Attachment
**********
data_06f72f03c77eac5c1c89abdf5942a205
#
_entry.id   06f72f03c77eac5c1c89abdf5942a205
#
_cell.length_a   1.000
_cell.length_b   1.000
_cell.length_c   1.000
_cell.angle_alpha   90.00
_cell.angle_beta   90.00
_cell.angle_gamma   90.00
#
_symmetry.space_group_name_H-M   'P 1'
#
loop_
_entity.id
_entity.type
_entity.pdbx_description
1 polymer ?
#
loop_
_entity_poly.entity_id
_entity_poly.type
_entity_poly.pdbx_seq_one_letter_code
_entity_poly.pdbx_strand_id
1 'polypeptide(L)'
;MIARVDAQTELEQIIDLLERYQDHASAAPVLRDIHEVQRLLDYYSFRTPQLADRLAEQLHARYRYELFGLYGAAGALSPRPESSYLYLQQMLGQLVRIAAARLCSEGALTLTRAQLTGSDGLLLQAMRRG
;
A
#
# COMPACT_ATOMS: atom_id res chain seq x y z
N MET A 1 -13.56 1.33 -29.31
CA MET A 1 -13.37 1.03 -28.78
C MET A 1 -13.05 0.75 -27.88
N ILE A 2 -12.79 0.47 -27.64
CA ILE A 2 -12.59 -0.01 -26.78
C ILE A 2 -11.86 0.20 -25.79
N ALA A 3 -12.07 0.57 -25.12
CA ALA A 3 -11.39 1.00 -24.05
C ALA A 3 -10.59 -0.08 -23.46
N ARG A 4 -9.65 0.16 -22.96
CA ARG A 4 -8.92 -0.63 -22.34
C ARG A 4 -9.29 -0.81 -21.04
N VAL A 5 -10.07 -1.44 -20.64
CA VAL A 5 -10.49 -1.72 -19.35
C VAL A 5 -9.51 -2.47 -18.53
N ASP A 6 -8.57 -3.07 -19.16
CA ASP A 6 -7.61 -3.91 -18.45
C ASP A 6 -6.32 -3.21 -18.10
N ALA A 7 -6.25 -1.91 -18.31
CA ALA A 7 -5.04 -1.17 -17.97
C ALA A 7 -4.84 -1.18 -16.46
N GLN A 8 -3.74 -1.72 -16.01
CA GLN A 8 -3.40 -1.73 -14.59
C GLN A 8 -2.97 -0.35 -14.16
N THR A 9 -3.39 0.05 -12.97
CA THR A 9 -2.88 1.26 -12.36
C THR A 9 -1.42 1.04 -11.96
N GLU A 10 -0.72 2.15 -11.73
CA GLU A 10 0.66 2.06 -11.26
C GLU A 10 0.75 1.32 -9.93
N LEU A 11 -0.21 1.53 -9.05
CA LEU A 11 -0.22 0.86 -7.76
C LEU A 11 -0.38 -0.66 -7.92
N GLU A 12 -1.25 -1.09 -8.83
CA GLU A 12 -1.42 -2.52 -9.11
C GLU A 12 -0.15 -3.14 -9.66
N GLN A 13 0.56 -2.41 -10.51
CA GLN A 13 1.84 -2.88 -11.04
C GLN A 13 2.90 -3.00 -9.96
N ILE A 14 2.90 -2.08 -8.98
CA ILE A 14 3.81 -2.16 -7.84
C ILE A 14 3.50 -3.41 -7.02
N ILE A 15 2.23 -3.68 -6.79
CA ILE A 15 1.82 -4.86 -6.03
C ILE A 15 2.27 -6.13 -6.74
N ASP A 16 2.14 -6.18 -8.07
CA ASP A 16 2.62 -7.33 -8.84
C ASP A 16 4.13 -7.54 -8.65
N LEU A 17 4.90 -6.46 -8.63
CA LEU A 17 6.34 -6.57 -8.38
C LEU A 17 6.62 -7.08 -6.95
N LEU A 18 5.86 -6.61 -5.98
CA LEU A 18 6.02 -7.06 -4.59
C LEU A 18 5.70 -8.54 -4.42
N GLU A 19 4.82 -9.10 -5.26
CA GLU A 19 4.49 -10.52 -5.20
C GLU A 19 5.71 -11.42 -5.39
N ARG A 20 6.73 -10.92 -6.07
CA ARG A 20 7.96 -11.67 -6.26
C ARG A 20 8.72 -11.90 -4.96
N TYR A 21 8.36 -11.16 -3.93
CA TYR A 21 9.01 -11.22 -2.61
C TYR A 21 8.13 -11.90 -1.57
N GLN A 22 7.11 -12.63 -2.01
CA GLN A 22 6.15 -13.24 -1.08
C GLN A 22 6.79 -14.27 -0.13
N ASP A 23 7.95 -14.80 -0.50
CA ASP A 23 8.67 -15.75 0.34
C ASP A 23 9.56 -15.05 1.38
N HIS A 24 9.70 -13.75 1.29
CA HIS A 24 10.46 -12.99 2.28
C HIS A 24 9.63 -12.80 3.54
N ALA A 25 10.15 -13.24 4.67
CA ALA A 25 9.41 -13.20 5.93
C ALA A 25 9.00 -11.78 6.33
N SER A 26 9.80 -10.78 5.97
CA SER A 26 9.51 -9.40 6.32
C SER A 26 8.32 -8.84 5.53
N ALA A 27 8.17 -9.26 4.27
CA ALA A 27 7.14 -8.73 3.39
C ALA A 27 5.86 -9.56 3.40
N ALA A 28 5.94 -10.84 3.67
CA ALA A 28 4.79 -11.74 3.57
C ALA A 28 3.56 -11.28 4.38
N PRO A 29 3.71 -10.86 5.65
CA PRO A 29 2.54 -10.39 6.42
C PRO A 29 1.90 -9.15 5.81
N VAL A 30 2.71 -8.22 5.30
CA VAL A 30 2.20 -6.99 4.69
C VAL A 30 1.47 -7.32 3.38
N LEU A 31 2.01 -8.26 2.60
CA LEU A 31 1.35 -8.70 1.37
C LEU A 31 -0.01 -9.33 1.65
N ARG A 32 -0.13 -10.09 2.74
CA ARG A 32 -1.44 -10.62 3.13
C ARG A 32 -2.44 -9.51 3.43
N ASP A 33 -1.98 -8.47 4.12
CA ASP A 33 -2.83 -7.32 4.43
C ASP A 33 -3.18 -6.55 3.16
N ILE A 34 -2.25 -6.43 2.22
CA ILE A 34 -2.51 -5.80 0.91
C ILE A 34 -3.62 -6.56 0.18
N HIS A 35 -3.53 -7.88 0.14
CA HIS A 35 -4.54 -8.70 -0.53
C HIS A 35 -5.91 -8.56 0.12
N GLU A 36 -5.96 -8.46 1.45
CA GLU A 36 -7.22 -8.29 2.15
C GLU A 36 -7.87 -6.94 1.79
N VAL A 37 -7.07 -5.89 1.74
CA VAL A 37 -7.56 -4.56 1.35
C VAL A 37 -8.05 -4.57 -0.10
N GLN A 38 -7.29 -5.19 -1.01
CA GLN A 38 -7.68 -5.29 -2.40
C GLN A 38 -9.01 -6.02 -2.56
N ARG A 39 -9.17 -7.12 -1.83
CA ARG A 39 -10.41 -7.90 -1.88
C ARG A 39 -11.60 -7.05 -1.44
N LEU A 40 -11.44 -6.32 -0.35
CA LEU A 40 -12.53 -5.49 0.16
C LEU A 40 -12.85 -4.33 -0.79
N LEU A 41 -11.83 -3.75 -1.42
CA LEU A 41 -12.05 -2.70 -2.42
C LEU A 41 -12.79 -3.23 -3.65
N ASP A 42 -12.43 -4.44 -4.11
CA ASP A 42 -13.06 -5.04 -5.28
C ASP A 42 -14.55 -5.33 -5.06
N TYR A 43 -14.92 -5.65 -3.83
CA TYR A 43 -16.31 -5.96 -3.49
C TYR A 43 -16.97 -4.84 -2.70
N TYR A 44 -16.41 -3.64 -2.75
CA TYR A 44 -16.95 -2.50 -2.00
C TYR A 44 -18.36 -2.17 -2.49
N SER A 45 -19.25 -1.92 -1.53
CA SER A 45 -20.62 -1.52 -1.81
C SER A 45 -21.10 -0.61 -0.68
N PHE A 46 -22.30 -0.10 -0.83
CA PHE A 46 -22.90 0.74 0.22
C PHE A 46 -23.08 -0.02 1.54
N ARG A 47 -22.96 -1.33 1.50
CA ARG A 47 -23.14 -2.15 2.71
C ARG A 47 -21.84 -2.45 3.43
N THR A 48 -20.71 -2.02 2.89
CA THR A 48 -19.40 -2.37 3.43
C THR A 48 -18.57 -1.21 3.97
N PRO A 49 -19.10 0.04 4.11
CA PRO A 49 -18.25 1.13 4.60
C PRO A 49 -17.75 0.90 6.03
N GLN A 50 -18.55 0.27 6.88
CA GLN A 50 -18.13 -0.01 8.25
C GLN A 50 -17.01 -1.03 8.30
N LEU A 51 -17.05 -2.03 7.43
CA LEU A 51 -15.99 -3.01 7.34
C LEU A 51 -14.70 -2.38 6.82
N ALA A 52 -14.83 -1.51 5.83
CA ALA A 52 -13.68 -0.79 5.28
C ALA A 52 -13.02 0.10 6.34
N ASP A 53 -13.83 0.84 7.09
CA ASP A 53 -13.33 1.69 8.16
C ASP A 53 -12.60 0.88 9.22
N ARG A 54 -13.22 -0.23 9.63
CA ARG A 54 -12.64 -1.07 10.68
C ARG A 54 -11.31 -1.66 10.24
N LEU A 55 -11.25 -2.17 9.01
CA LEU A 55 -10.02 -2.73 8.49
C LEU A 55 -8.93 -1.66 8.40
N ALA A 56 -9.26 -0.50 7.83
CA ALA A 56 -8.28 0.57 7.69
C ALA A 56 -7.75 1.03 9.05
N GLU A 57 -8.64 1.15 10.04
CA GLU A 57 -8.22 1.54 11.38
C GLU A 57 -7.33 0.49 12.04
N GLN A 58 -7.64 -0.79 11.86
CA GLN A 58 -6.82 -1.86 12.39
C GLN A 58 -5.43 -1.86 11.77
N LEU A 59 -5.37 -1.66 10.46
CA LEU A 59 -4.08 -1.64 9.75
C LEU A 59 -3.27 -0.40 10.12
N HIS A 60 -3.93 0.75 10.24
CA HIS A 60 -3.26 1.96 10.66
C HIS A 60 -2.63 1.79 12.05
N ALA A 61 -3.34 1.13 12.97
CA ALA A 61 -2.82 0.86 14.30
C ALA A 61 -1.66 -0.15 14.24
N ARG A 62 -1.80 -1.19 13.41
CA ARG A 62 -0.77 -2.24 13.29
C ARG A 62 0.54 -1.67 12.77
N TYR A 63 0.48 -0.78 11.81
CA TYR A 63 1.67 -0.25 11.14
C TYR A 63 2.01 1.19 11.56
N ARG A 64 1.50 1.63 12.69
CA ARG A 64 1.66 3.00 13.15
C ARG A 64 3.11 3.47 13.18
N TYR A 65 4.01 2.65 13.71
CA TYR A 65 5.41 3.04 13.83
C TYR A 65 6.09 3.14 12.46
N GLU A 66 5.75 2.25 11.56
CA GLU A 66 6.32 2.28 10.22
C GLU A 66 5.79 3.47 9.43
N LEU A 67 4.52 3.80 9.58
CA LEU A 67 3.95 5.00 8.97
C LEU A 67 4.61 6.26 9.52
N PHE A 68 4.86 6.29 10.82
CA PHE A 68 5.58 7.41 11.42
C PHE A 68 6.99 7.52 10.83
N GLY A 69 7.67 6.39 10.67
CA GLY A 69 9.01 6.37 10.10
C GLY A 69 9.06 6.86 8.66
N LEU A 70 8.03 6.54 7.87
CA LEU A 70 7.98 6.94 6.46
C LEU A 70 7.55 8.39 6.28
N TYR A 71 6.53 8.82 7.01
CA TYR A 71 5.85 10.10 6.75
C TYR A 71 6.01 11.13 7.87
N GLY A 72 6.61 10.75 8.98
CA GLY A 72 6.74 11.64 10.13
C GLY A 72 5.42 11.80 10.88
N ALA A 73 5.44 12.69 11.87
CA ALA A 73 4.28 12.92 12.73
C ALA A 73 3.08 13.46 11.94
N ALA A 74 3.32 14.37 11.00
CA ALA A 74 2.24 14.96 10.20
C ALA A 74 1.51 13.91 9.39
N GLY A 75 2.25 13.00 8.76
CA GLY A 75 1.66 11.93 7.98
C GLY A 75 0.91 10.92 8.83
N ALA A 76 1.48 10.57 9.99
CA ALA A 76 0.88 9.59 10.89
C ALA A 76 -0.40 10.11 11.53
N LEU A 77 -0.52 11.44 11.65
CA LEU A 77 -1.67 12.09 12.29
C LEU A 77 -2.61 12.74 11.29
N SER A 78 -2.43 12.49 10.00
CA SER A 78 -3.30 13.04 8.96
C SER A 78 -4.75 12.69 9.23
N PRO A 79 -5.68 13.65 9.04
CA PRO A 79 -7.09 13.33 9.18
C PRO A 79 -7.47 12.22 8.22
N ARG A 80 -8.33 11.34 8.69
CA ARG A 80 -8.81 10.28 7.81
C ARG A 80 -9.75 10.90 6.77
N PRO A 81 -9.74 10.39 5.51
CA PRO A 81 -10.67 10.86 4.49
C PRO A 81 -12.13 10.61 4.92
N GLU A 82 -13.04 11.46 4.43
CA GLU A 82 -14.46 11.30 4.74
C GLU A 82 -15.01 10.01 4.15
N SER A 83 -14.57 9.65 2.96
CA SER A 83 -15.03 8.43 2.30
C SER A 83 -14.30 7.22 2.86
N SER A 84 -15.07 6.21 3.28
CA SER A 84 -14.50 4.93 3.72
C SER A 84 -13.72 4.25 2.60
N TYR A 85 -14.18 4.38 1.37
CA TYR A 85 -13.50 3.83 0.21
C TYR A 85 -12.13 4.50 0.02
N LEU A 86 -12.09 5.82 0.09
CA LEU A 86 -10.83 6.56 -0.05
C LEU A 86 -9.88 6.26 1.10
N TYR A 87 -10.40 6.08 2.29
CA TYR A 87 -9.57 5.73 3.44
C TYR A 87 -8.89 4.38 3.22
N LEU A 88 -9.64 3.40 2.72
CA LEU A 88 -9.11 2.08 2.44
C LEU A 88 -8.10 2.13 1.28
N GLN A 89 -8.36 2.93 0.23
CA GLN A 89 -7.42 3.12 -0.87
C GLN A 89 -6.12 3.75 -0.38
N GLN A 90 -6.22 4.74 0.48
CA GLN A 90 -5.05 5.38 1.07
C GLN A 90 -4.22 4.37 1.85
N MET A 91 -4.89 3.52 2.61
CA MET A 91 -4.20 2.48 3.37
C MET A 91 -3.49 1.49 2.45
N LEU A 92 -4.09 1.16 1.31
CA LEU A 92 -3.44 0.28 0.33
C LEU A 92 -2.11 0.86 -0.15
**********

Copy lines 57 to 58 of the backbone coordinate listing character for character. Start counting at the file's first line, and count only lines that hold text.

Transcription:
C THR A 9 -1.42 1.04 -11.96
N GLU A 10 -0.72 2.15 -11.73